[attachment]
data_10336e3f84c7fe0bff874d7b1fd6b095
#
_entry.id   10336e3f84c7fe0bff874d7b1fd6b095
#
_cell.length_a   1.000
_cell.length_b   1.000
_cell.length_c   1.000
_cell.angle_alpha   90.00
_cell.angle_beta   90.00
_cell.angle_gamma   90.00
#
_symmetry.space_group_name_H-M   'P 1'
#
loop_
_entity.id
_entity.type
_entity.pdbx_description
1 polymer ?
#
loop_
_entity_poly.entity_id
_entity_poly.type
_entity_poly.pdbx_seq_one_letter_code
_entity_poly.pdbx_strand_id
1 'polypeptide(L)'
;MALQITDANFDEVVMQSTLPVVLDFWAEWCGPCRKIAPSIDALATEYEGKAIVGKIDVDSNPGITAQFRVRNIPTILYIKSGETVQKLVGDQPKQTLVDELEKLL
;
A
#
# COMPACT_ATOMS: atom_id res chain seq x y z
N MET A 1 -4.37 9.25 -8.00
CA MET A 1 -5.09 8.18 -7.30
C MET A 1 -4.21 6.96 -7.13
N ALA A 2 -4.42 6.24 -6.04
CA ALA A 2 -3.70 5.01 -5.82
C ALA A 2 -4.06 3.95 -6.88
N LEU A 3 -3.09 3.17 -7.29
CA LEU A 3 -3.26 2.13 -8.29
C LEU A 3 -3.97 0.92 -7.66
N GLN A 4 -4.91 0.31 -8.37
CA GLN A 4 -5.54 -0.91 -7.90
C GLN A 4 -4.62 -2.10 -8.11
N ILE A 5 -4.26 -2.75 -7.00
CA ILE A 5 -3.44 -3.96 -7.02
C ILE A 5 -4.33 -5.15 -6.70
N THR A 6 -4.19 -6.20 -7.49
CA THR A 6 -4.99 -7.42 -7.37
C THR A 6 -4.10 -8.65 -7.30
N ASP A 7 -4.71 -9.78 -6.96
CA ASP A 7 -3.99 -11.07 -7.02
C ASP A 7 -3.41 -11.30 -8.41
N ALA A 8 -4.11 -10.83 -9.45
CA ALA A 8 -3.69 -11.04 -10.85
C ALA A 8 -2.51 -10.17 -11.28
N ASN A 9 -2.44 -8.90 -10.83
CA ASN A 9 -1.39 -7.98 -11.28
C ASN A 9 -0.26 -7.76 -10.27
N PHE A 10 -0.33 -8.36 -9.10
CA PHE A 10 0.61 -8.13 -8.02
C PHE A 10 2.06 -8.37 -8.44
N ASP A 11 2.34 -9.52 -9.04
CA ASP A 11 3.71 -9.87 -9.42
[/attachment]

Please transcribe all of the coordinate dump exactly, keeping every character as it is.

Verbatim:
data_10336e3f84c7fe0bff874d7b1fd6b095
#
_entry.id   10336e3f84c7fe0bff874d7b1fd6b095
#
_cell.length_a   1.000
_cell.length_b   1.000
_cell.length_c   1.000
_cell.angle_alpha   90.00
_cell.angle_beta   90.00
_cell.angle_gamma   90.00
#
_symmetry.space_group_name_H-M   'P 1'
#
loop_
_entity.id
_entity.type
_entity.pdbx_description
1 polymer ?
#
loop_
_entity_poly.entity_id
_entity_poly.type
_entity_poly.pdbx_seq_one_letter_code
_entity_poly.pdbx_strand_id
1 'polypeptide(L)'
;MALQITDANFDEVVMQSTLPVVLDFWAEWCGPCRKIAPSIDALATEYEGKAIVGKIDVDSNPGITAQFRVRNIPTILYIKSGETVQKLVGDQPKQTLVDELEKLL
;
A
#
# COMPACT_ATOMS: atom_id res chain seq x y z
N MET A 1 -4.37 9.25 -8.00
CA MET A 1 -5.09 8.18 -7.30
C MET A 1 -4.21 6.96 -7.13
N ALA A 2 -4.42 6.24 -6.04
CA ALA A 2 -3.70 5.01 -5.82
C ALA A 2 -4.06 3.95 -6.88
N LEU A 3 -3.09 3.17 -7.29
CA LEU A 3 -3.26 2.13 -8.29
C LEU A 3 -3.97 0.92 -7.66
N GLN A 4 -4.91 0.31 -8.37
CA GLN A 4 -5.54 -0.91 -7.90
C GLN A 4 -4.62 -2.10 -8.11
N ILE A 5 -4.26 -2.75 -7.00
CA ILE A 5 -3.44 -3.96 -7.02
C ILE A 5 -4.33 -5.15 -6.70
N THR A 6 -4.19 -6.20 -7.49
CA THR A 6 -4.99 -7.42 -7.37
C THR A 6 -4.10 -8.65 -7.30
N ASP A 7 -4.71 -9.78 -6.96
CA ASP A 7 -3.99 -11.07 -7.02
C ASP A 7 -3.41 -11.30 -8.41
N ALA A 8 -4.11 -10.83 -9.45
CA ALA A 8 -3.69 -11.04 -10.85
C ALA A 8 -2.51 -10.17 -11.28
N ASN A 9 -2.44 -8.90 -10.83
CA ASN A 9 -1.39 -7.98 -11.28
C ASN A 9 -0.26 -7.76 -10.27
N PHE A 10 -0.33 -8.36 -9.10
CA PHE A 10 0.61 -8.13 -8.02
C PHE A 10 2.06 -8.37 -8.44
N ASP A 11 2.34 -9.52 -9.04
CA ASP A 11 3.71 -9.87 -9.42